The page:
The Atlantic magazine, home of some of the most predictable, pro-Establishment and politically-correct writing in our society (including regular pieces from the likes of anti-White activist Ta-Nehisi Coates), has a new piece out by its contributing editor Andrew Cohen attacking what he calls ‘unhinged radicals’ who are attempting to nullify Obamacare. The strange adjective ‘unhinged’ is used commonly in Leftist circles for anyone who disagrees with the PC Establishment’s agenda – in particular those who advocate things like decentralisation, liberty and stopping the social re-engineering of society. Mr Cohen writes:
What in the world is happening in Missouri? Don’t state lawmakers there have more important things to do with their time, and more practical causes to advance on behalf of their many constituents, than ginning up one unconstitutional piece of legislation after another? Is the political process in Jefferson City so hijacked by radicals that it cannot help itself? What a waste of public office. And what an embarrassment to the good citizens of the Show Me State.
Of course, the matter which Mr Cohen feels is both a waste of time and embarrassment is one of great importance to tens of millions of people. We are speaking here of the Federal mandate to buy private health insurance from a number of government-approved businesses. Lots of money and a great measure of personal freedom are on the line. How is it a waste of time to discuss how to stop Obama’s crony-capitalist measure?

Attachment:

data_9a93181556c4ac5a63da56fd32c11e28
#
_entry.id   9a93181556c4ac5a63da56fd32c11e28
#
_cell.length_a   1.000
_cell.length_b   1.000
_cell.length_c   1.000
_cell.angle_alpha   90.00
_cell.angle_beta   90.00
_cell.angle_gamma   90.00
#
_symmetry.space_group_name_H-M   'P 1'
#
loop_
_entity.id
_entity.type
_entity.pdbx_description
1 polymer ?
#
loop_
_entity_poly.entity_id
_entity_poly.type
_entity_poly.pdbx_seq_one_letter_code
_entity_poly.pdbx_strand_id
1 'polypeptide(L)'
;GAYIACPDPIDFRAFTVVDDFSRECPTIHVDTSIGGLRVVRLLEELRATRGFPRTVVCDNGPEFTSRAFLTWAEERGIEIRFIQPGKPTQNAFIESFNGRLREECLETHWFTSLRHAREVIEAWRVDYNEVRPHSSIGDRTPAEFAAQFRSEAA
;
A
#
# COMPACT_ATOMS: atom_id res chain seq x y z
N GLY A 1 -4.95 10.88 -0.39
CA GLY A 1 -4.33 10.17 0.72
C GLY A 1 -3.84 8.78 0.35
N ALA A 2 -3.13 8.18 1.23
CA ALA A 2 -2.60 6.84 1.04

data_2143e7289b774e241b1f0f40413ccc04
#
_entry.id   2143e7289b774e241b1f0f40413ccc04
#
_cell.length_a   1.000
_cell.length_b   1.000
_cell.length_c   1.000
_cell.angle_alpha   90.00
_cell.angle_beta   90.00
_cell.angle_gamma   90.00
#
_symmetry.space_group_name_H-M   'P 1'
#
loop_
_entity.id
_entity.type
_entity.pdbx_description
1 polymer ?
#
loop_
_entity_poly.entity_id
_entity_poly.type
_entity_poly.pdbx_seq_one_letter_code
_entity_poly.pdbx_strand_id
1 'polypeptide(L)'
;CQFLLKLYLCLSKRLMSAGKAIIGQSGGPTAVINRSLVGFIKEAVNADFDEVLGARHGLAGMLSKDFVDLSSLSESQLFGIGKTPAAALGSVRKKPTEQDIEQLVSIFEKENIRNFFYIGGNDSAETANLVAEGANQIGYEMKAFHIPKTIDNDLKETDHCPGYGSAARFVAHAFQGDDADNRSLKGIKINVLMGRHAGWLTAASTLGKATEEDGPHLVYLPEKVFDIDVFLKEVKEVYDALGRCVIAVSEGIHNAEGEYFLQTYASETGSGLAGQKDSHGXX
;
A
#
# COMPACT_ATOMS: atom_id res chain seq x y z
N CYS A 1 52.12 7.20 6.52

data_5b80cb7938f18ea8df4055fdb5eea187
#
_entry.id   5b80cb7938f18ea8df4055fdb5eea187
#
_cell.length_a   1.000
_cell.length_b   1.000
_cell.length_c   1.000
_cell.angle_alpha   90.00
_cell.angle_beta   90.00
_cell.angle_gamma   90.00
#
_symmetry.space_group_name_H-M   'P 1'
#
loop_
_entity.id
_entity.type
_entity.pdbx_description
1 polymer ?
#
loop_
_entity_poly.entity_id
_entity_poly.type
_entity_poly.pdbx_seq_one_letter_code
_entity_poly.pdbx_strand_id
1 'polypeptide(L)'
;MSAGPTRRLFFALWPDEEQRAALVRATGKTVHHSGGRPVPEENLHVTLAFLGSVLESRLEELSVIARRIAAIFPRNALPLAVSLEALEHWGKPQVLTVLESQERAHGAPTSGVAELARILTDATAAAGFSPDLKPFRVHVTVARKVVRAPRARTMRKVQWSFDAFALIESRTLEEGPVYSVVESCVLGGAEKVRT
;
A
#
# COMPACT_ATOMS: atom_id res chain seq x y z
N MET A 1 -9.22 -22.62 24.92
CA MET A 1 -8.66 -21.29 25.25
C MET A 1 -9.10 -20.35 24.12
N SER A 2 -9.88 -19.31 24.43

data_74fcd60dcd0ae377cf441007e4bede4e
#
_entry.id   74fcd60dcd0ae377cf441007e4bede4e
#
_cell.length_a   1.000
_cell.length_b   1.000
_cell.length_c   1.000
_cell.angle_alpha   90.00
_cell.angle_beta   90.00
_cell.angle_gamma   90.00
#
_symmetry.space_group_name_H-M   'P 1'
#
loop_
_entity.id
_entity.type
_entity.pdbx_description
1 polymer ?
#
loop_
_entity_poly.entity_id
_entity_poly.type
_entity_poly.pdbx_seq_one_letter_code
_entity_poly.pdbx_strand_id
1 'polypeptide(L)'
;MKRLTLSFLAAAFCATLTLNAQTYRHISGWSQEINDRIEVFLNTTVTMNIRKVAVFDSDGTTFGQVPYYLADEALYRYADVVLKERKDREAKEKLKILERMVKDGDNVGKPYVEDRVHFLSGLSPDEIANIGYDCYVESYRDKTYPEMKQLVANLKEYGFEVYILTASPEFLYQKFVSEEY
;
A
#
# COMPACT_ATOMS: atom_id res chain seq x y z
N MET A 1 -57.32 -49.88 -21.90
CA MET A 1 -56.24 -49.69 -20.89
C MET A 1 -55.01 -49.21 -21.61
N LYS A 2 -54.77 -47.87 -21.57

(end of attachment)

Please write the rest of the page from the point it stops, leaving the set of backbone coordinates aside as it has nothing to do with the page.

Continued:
Mr Cohen continues:
Just 10 days ago, I wrote about SJR 45, a Tea Party-infused measure (part interposition, part nullification, part secessionism) that would purport to give Missouri the power to disregard federal law — and federal-court rulings interpreting and enforcing that law. SJR 45 evidently hasn’t yet made it out of the state senate yet, and the entire legislature would have to approve the proposed constitutional amendment before Missourians could vote on it. But even if all of that were to happen the law would have zero chance — none — of passing constitutional muster upon judicial review. Like people, states don’t get to pick and choose which federal laws they want to obey.
SJR 45 is bad. But HB 1534 is worse. Without waiting for the U.S. Supreme Court or Congress to resolve the issue, HB 1534 unilaterally declares that the Affordable Care Act is, in fact, bad law. Roaring off the cliff, the proposed state statute then makes it a crime — punishable by up to one year in prison — for any federal official to enforce the health-care law. And then the proposed measure gives private citizens a right of action to sue state or federal officials — for money damages! — for enforcing the Affordable Care Act. Silly you, you thought Republican lawmakers were against frivolous lawsuits.
Of course, ‘States’ is a poor term for the pathetic outposts of DC that were once sovereign communities of people. However, what Mr Cohen is debating is one of the most important and divisive issues in US history: centralised supremacy versus States’ rights and local autonomy. The courageous members of Missouri’s legislature who are leading this long overdue push-back against Federal supremacy and intervention are certainly to be applauded. It’s encouraging to see the fight for decentralised liberty continue in the 21st century. If Jefferson, Calhoun or Davis were alive they would undoubtedly be cheering on the folks in Missouri who are standing up to the Federal leviathan.